John T. Owings, MD, Sacramento, Calif: I enjoyed this study very much. Whenever you ascribe no difference between 2 groups after a statistical analysis, rather than the absence of being able to identify that difference, a type II error is problematic. With this particular study I have this question. Did the authors look, given the very low incidence of mortality in appendicitis, through a power analysis at how many patients they would have expected to need to enroll to demonstrate that truly no difference existed between groups and, thus, avoid a type II error. The same question exists for the relatively low complication rate that is normally seen.
Bruce Wolfe, MD, Sacramento: Dr Waxman raised the issue that owing to the methodology, patients with an alternate diagnosis to appendicitis identified by CT scan are excluded from this analysis. The same can be said for laparoscopy. Laparoscopy is used by many of us in patients who have an uncertain diagnosis, and we believe that complete examination of the abdominal cavity is facilitated by laparoscopy as opposed to a small muscle-splitting incision in the right lower quadrant. The patients in whom an alternate diagnosis was established by laparoscopy I presume are also excluded from this study, thereby perhaps omitting a group in which a benefit from this technique may have been missed.
Steven C. Stain, MD, Nashville, Tenn: Actually I agree with the authors' conclusion that newer technology probably does not affect outcome. Their study risks omitting patients who had CT scans that were excluded from having appendicitis and never went to operation. My question to the authors is: how did they account for those patients who never had operation and the diagnosis of appendicitis was excluded by CT scan?
James J. Peck, MD, Portland, Ore: We recently studied 443 patients who had right lower quadrant pain over an 18-month period. There were 19 patients that were 70 years old or older. Eighteen of 19 patients had a CT scan with a zero percent negative appendectomy rate. One of the important advantages of CT scanning in the older aged group is an alternative diagnosis. In our study of 443 patients, there were 11 patients who had diverticulitis that presented as midline or right-sided abdominal pain. Ten of 11 did not require surgery and, therefore, avoided operative intervention.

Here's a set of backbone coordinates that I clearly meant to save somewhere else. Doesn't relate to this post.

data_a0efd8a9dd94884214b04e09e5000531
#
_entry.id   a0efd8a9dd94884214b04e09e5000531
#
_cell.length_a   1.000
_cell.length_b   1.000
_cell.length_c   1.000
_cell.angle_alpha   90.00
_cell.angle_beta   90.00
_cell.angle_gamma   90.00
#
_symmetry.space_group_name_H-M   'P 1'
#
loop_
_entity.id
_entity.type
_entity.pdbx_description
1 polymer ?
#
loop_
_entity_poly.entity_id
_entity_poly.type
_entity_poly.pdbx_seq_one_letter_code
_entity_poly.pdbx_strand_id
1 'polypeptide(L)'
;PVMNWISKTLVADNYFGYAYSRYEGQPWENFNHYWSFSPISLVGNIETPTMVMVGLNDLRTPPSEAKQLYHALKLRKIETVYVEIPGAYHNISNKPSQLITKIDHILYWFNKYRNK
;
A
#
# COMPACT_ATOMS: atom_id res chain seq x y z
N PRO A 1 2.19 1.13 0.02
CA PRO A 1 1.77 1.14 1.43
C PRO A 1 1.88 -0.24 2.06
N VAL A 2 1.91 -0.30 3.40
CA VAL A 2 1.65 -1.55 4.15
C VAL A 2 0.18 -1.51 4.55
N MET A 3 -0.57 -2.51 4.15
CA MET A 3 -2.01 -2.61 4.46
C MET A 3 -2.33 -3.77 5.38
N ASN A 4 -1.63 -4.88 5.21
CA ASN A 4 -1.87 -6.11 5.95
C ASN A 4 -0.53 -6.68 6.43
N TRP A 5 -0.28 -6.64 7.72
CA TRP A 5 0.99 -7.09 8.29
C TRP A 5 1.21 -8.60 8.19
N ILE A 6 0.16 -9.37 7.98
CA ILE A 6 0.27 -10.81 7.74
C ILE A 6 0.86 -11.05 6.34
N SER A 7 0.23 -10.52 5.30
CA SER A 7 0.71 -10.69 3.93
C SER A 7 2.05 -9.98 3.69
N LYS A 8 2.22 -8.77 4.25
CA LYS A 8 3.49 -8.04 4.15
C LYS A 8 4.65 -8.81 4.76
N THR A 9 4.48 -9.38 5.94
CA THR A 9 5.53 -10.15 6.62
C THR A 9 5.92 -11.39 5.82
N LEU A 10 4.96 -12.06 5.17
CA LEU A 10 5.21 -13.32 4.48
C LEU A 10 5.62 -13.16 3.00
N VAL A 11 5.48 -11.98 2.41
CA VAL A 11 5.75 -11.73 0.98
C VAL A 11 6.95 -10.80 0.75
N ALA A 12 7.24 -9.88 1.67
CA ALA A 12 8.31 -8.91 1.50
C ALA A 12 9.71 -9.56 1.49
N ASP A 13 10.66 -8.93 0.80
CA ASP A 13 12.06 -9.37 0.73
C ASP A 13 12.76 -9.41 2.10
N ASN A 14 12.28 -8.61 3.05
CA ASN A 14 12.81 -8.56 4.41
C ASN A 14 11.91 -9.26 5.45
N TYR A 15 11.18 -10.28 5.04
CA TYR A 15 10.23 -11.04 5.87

Your conclusions that older patients need an aggressive approach and early operation supports CT. Only 67% of these patients had a CT scan. If you had done your CT earlier, you may have had a different result. There is no question that the incidence of perforation in this study is related to the delay in presentation rather than in the delay in diagnosis. Sixty-five percent presented longer than 48 hours after their symptoms began. What was your technique of CT scanning? Did you use intravenous and/or oral contrast media? In our study, 57% of the patients had small appendicaliths that can be obscured by a contrast medium.
Michael J. Hart, MD, Seattle, Wash It is pretty clear in this group of patients that the delay in initiating therapy is the major issue in their morbidity and mortality rates. One issue is unclear; is this a delay in patient presentation or is this a delay in diagnosis? If it is a delay in diagnosis, is that a delay that occurs on the surgical service or prior to surgical evaluation when patients remain in the emergency department for prolonged observation or are admitted by hospitalists or a nonsurgical service? Where were these patients found? Was the surgeon called when the patient was seen in the emergency room with abdominal pain, or did the patient finally have the surgeon stumble on to him or her several days into the course of things?
Ronald G. Latimer, MD, Santa Barbara: Since abscesses were present in 38 (40%) of these 95 patients, how many of the patients did have percutaneous drainage before they underwent their appendectomies?
Theodore O'Connell, MD, Los Angeles: I have 1 question also for the authors. I was a little fascinated by the mortality rate which was 2% (1 patient) in the first group and 4% (2 patients) in the second group—3 deaths. I almost cannot remember a death from appendicitis in any age range for about the last 20 years because of the use of modern antibiotics, CT catheter drainage, etc. What were the circumstances of the death in those patients?